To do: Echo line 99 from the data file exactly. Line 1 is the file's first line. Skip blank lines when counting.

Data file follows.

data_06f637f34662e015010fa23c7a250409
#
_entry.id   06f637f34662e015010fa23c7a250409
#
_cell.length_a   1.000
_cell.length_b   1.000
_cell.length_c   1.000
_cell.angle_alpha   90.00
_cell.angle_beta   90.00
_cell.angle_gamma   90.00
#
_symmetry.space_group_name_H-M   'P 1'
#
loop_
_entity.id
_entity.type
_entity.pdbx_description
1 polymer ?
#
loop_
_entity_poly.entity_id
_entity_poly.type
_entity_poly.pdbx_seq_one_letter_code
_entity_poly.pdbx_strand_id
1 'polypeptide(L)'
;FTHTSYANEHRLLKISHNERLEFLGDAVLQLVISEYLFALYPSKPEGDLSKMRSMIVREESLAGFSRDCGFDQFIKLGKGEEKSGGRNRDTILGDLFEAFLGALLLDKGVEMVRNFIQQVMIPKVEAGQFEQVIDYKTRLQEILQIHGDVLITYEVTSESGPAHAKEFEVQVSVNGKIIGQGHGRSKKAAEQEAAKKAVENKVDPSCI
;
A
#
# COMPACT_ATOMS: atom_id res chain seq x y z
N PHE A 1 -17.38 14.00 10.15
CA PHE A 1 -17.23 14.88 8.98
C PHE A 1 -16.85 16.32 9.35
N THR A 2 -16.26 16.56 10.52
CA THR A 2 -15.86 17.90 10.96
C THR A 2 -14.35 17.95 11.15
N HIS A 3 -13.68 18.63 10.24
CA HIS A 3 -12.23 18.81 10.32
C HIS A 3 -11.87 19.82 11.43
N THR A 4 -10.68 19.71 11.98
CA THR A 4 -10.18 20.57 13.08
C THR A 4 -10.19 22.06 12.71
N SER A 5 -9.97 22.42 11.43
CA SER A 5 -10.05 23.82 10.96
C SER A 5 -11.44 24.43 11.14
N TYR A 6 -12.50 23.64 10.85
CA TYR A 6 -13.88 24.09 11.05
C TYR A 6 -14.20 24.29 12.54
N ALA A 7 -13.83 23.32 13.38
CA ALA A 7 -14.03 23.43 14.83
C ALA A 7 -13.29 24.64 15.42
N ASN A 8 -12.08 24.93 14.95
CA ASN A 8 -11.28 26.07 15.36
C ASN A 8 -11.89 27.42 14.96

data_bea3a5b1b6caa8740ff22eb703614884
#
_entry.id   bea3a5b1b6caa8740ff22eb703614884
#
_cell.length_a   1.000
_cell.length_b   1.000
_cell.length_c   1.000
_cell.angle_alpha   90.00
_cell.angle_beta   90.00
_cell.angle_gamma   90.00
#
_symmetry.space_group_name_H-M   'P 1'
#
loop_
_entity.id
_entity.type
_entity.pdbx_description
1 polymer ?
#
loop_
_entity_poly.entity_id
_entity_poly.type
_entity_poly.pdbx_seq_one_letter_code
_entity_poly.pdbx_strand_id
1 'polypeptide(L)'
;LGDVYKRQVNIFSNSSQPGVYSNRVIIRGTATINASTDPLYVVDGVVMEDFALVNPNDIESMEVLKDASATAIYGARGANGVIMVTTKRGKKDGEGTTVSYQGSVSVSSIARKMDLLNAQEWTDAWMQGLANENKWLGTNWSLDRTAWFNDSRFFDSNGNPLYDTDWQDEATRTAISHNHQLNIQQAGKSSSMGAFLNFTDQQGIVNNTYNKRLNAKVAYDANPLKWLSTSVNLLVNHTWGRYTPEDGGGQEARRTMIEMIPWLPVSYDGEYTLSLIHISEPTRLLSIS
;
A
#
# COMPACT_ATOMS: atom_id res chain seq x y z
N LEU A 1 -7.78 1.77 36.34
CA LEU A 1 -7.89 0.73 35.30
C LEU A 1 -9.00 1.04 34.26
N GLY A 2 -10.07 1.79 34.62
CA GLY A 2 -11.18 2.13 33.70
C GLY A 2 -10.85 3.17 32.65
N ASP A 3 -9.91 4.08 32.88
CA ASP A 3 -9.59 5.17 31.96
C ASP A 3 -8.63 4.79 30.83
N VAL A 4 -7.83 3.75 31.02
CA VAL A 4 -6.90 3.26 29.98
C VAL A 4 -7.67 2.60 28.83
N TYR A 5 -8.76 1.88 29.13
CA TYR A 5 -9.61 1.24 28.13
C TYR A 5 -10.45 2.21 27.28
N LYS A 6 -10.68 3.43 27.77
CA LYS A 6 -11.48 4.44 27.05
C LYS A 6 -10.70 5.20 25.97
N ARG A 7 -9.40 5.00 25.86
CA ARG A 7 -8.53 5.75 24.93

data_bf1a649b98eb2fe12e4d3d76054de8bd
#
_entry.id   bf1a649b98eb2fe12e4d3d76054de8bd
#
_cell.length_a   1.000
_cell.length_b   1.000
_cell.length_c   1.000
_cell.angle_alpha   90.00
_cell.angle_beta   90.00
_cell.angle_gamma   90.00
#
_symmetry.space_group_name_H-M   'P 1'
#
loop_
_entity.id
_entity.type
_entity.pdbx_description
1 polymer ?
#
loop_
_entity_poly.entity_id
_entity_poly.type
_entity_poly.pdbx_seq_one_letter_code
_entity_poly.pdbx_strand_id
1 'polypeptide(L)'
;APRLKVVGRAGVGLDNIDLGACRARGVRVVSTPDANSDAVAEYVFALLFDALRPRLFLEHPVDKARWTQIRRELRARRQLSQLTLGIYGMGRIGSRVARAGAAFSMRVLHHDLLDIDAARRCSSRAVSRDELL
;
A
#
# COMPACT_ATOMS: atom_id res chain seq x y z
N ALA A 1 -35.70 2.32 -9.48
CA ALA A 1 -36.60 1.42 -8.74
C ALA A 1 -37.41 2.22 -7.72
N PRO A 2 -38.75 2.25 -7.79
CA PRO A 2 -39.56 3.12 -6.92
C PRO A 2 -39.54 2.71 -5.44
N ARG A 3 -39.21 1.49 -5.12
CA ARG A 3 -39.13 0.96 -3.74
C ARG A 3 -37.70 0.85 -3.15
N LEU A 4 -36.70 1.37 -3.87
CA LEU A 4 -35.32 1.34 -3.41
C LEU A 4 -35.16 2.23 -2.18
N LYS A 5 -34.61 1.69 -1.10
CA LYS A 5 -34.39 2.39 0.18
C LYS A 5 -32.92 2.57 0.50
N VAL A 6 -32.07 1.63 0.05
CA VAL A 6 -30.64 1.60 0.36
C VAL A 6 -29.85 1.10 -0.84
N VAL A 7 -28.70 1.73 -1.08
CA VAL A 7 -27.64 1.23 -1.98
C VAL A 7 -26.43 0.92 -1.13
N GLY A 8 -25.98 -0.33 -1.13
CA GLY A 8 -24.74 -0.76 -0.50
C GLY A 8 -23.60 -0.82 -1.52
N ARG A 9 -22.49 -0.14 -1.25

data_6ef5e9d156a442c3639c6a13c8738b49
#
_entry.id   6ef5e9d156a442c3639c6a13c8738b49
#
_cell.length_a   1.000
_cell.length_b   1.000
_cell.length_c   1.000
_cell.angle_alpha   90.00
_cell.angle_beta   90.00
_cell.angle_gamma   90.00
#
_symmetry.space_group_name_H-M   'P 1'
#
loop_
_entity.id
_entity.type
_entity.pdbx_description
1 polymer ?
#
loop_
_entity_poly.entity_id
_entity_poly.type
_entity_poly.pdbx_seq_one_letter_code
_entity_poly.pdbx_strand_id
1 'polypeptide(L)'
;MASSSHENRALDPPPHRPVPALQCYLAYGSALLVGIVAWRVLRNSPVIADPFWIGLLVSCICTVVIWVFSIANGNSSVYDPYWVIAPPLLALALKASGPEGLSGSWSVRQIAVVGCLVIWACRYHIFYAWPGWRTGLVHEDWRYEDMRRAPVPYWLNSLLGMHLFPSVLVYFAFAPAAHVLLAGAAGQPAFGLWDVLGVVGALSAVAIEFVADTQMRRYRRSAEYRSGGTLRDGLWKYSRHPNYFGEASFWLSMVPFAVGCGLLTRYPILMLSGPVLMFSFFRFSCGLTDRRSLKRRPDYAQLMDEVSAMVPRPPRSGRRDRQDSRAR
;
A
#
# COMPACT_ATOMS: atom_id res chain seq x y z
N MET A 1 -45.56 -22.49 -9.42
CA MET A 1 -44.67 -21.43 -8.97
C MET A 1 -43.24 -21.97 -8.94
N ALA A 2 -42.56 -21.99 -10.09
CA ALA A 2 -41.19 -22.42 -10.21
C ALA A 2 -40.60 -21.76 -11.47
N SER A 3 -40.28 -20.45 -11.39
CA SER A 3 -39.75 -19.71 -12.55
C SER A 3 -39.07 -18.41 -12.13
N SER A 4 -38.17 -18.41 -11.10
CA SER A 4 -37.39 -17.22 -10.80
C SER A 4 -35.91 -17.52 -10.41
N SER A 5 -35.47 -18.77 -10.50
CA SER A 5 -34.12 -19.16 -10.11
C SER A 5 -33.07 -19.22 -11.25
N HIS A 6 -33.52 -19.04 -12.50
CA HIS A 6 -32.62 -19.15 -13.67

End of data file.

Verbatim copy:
C TYR A 5 -10.45 2.21 27.28